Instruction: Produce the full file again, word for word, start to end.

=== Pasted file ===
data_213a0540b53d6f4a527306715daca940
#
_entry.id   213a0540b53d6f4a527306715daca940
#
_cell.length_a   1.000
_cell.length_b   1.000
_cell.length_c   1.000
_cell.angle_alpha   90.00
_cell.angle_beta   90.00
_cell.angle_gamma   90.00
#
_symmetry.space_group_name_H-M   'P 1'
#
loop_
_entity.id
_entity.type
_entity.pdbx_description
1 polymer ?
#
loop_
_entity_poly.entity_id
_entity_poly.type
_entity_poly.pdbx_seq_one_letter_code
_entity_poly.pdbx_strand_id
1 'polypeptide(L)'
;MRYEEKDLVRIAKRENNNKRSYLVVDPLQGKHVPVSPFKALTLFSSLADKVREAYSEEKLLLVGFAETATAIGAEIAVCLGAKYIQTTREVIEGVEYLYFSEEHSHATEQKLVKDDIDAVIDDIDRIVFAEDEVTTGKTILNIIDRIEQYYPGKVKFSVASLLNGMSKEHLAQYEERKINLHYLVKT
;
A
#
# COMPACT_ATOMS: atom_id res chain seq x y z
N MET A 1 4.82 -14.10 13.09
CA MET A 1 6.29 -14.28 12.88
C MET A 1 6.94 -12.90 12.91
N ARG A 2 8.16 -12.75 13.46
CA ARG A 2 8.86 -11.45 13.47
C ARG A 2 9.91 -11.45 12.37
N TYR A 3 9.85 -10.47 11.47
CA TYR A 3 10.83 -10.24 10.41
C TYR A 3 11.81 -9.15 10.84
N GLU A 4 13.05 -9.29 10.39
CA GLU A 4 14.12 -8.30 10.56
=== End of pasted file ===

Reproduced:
data_213a0540b53d6f4a527306715daca940
#
_entry.id   213a0540b53d6f4a527306715daca940
#
_cell.length_a   1.000
_cell.length_b   1.000
_cell.length_c   1.000
_cell.angle_alpha   90.00
_cell.angle_beta   90.00
_cell.angle_gamma   90.00
#
_symmetry.space_group_name_H-M   'P 1'
#
loop_
_entity.id
_entity.type
_entity.pdbx_description
1 polymer ?
#
loop_
_entity_poly.entity_id
_entity_poly.type
_entity_poly.pdbx_seq_one_letter_code
_entity_poly.pdbx_strand_id
1 'polypeptide(L)'
;MRYEEKDLVRIAKRENNNKRSYLVVDPLQGKHVPVSPFKALTLFSSLADKVREAYSEEKLLLVGFAETATAIGAEIAVCLGAKYIQTTREVIEGVEYLYFSEEHSHATEQKLVKDDIDAVIDDIDRIVFAEDEVTTGKTILNIIDRIEQYYPGKVKFSVASLLNGMSKEHLAQYEERKINLHYLVKT
;
A
#
# COMPACT_ATOMS: atom_id res chain seq x y z
N MET A 1 4.82 -14.10 13.09
CA MET A 1 6.29 -14.28 12.88
C MET A 1 6.94 -12.90 12.91
N ARG A 2 8.16 -12.75 13.46
CA ARG A 2 8.86 -11.45 13.47
C ARG A 2 9.91 -11.45 12.37
N TYR A 3 9.85 -10.47 11.47
CA TYR A 3 10.83 -10.24 10.41
C TYR A 3 11.81 -9.15 10.84
N GLU A 4 13.05 -9.29 10.39
CA GLU A 4 14.12 -8.30 10.56